ESSA promotes studying nature while in it

The Baltimore middle schooler had studied the Chesapeake Bay in her classroom for three weeks. Now she stood at the end of a dock overlooking a tiny tributary of the great estuary: "Huh, I thought the bay would be bigger."

Clearly, studying nature indoors has its limits. Kids need to get outside more, and now they will.


Thanks to the Every Student Succeeds Act (ESSA), the overhaul of No Child Left Behind, millions more students will be rolling up their sleeves and getting their sneakers wet, to become healthier, more successful in school and more engaged with science.

It's taken eight years for the seeds of this success to bloom. Since 2007, Sen. Jack Reed of Rhode Island and Maryland Congressman John Sarbanes have championed the changed policy, starting by introducing the No Child Left Inside (NCLI) Act, which provided critical language used in the recent bill.

The NCLI act was supported by a coalition of 2,250 environmental groups, representing over 50,000,000 constituents. This movement capitalized on the momentum following Richard Louv's popular book "The Last Child in the Woods." The book exposed the alarming threats of "nature deficit disorder," or the negative psychological and physical effects — including obesity, loneliness, depression, attention problems and social isolation — that result from American kids spending an average of 6 hours each day in screen time, but only 4 minutes each day in unstructured outdoor play and discovery.

It's been a long journey to President Barack Obama signing the bill on Dec. 10. Now the vital work of reconnecting school children to nature can take a great leap forward. With the passing of ESSA, Congress and the president gave a good reason for kids, parents and educators to celebrate. The bill supports "well rounded" and "environmentally literate" students. Through science technology engineering and mathematics (STEM) funding, the bill makes historic strides by supporting "field based" and "service learning" opportunities to connect kids with nature.

When integrated in a science curriculum, these types of experiences demonstrably improve student achievement in science. Moreover, field-based and service-learning lessons improve the health of kids and the environment, boost academic achievement and enhance understanding of the natural world.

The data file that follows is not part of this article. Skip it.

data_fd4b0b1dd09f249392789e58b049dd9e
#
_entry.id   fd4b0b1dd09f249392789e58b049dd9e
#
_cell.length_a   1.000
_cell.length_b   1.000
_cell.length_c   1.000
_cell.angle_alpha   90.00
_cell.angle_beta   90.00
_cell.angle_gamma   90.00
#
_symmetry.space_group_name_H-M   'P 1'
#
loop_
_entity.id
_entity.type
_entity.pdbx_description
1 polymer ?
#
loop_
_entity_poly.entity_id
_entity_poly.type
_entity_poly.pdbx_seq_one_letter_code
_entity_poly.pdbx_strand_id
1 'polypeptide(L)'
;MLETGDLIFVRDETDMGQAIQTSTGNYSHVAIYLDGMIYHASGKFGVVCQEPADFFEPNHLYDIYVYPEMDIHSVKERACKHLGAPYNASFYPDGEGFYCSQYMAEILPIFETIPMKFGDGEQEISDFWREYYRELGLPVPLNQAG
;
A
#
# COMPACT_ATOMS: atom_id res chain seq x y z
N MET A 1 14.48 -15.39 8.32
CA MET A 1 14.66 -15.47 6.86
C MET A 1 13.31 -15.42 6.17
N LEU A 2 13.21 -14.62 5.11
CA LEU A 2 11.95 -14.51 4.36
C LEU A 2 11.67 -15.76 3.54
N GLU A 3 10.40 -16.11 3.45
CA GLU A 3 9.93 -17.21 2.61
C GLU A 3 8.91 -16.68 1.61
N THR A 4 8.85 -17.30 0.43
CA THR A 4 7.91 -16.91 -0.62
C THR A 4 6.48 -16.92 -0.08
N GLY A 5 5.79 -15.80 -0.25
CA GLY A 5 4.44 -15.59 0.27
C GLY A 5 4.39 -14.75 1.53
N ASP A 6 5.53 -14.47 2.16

Reflecting on 38 years of work in Chesapeake Bay environmental education, I can hardly remember a moment when I was more optimistic and enthusiastic for the future of America's children, education policy and our waterways.

One of the most powerful tools the bill provides is capacity for partnerships between scientists and educators. An example: in creeks across Delaware's First State National Historical Park, grade-schoolers assess water quality by catching and identifying aquatic insects. A pollution-tolerant mosquito larva can live most anywhere, but a dragonfly nymph or the stone-and-stick case of a caddisfly larva mean healthier waters.

In this new, closely knit partnership, The Nature Conservancy in Delaware will collaborate with the First State NHP to engage the community, inspire the next generation of citizen scientists, and use the data to inform management decisions. This is the kind of partnership and citizen-science project that will become more achievable with the new funding bill. It assigns $1 billion nationally for after-school grants programs and over $1.5 billion in education grants. Federal funds will encourage collaboration on outdoor action projects between school systems and parks, conservation organizations, government agencies, community-based groups and businesses.

The work now shifts to leveraging Every Student Succeeds to maximize its potential. It's a question groups like Upstream Alliance, my non-profit dedicated to building environmental leadership networks, will be working on. By connecting formal and informal education leaders, for instance connecting school system superintendents with nature center education directors, we can leverage each group's unique skills and resources.

One major shift I expect to see as a result of the bill will be a redirection of student time from standardized testing toward science lessons where students test their own hypotheses in the field.

Groups like Upstream Alliance, the North American Association of Environmental Education (NAAEE), and the National Wildlife Federation (NWF), here have an opportunity to develop partnerships for programs based on the scientific-method, and based out of nature's classroom. With engaging, hands-on programming we will inspire the next generation of scientists and conservationists.

The goal will be busloads of Baltimore students, wet and dirty and loving it, investigating new ecological worlds, from the smallest creeks to the vast Chesapeake into which they drain.

Don Baugh is president of Upstream Alliance; his email is